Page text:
Typhoon Haiyan beneficiaries feedback through film

by ShelterBox | @ShelterBox | ShelterBox
Friday, 27 June 2014 12:01 GMT

Bantayan town municipal hall, Bantayan island. June 2014. The participants watch each other's videos. The workshop relies on experiential learning; lessons are learnt through doing so and watching back through the videos is a really important part of the process. (Toby Ash/ShelterBox)

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ShelterBox’s communications, development and operations teams have joined forces in the Philippines to carry out the disaster relief charity’s first monitoring and evaluation participatory video project with Typhoon Haiyan survivors.

Audiovisual officer John Jones and monitoring and evaluation coordinator Dr. Alison Ashlin are spending ten days on Bantayan island training a group of ShelterBox beneficiaries in basic filmmaking. They are using activities to encourage discussion about their recovery since Haiyan hit last November.

‘It is important that we run evaluation projects like this as without them we can never learn,’ said John Jones. ‘By having the confidence to ask our beneficiaries about the work we have done and how we can help even more in the future, we can change the way we work for the better, grow as an organisation, and ultimately strive to be as effective as we can with every penny of our donors' money.'

Encourage honest stories

The 11 participants will develop content for video, which they will then go on to film and edit. By giving them complete ownership over the project, and by spending the days building up trust with them, ShelterBox hopes to encourage honest stories of their experiences living in ShelterBox tents, and providing them with a tool in which they can deliver this feedback. This will help ShelterBox continue to improve its emergency response and evolve for the better.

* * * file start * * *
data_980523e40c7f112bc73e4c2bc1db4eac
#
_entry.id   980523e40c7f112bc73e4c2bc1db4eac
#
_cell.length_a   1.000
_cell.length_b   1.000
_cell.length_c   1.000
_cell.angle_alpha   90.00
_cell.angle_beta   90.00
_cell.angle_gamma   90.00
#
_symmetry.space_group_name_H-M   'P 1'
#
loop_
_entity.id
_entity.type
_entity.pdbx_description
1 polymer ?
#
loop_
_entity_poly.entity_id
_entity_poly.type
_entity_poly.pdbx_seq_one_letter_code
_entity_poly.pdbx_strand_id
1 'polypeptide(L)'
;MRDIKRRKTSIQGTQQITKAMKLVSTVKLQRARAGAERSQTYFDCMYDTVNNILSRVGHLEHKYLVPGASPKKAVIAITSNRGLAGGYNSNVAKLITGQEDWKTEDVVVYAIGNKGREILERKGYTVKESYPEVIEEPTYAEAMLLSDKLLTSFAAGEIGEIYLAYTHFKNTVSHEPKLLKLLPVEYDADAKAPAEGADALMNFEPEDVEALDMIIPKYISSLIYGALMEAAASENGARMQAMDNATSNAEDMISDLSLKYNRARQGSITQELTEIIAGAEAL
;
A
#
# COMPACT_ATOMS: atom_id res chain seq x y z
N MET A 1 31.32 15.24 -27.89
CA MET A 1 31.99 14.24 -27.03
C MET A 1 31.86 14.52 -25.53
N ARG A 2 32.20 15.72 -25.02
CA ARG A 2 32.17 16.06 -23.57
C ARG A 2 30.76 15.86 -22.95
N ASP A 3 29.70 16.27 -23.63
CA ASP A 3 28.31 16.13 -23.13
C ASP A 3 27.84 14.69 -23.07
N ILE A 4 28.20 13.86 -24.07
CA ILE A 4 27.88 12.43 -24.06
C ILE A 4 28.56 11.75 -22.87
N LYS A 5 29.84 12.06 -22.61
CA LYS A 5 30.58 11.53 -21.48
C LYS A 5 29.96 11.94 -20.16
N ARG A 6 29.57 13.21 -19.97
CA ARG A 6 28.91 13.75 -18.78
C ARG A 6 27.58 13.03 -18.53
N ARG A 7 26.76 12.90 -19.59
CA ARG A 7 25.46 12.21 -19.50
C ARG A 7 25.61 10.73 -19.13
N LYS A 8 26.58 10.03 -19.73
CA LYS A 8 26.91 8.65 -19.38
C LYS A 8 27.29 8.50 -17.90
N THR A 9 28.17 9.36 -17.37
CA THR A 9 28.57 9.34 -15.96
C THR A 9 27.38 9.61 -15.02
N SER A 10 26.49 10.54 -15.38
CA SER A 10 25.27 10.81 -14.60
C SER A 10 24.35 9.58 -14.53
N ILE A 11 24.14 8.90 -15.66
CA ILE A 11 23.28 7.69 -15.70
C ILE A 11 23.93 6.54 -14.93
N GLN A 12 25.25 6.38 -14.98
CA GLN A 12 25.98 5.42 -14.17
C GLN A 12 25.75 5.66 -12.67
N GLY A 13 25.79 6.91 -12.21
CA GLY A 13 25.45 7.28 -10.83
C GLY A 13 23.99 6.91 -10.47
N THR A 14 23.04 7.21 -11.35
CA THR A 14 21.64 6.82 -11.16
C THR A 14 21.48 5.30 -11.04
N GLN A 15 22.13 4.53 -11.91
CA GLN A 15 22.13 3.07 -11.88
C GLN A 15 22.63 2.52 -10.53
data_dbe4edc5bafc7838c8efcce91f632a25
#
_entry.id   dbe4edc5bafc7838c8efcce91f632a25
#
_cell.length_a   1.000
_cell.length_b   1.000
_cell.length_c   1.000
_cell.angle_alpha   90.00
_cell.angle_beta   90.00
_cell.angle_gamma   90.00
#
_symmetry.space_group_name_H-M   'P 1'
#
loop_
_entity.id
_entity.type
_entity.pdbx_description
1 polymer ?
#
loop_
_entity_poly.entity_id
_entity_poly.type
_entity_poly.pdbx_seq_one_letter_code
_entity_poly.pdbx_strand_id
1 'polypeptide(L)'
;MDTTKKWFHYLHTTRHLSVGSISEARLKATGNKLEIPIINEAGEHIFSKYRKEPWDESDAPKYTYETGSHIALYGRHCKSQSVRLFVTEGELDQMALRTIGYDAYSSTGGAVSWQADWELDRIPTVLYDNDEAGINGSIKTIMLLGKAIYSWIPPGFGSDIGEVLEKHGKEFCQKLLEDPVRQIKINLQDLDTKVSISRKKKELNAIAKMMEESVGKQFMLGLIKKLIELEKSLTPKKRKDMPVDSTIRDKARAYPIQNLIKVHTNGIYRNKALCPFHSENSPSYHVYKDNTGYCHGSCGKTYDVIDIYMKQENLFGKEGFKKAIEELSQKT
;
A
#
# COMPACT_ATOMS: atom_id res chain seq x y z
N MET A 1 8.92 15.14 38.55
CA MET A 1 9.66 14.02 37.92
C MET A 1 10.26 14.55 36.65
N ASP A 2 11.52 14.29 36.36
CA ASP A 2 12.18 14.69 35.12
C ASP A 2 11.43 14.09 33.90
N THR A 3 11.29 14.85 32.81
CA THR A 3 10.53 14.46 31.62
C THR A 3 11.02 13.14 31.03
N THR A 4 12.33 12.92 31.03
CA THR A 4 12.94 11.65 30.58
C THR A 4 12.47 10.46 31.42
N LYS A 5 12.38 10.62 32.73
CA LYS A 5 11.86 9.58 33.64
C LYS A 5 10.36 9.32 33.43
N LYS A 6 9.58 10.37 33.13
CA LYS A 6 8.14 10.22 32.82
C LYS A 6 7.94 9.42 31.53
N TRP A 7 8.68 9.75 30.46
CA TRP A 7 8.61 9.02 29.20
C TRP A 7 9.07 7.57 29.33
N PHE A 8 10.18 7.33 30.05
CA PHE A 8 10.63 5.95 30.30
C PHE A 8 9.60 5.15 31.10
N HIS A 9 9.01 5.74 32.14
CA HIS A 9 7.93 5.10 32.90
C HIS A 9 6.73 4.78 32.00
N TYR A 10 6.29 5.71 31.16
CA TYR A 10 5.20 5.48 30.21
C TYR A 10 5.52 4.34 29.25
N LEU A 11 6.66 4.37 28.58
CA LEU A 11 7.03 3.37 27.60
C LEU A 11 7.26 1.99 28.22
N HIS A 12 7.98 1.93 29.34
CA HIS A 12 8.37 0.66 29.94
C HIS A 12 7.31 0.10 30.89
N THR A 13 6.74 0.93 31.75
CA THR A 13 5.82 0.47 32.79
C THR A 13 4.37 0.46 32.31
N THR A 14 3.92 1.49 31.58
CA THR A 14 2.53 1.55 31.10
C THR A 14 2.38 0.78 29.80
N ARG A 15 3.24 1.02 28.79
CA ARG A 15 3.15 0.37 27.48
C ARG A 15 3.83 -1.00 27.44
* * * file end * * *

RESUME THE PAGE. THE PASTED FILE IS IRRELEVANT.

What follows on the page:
‘We have just finished the first day of the workshop and we have come away feeling really proud of our participants!’ continued John. ‘They have no video experience at all but their first films are looking great. They seem really engaged and despite this whole workshop being a bit of a strange concept for them they have gone away really excited and looking forward to tomorrow.

‘On the short drive from the port to our accommodation I saw for the first time in context ShelterBox tents being lived in by families. It was a stark reminder of what all the work and effort of our volunteers, and support of our donors, actually means for families that need shelter.

Beneficiary insight invaluable

‘It is exciting for me to have the opportunity to now go even further than this and begin to meet and work with the family members that received our aid. Their insight is going to be invaluable and an important contribution to the success of ShelterBox’s work in the future.’

ShelterBox is still aiding Filipino families whose lives and livelihoods were shattered on 8 November 2013 by turning its attention to providing other types of aid that are more suited to the current need and working with partner aid agencies. Read more here.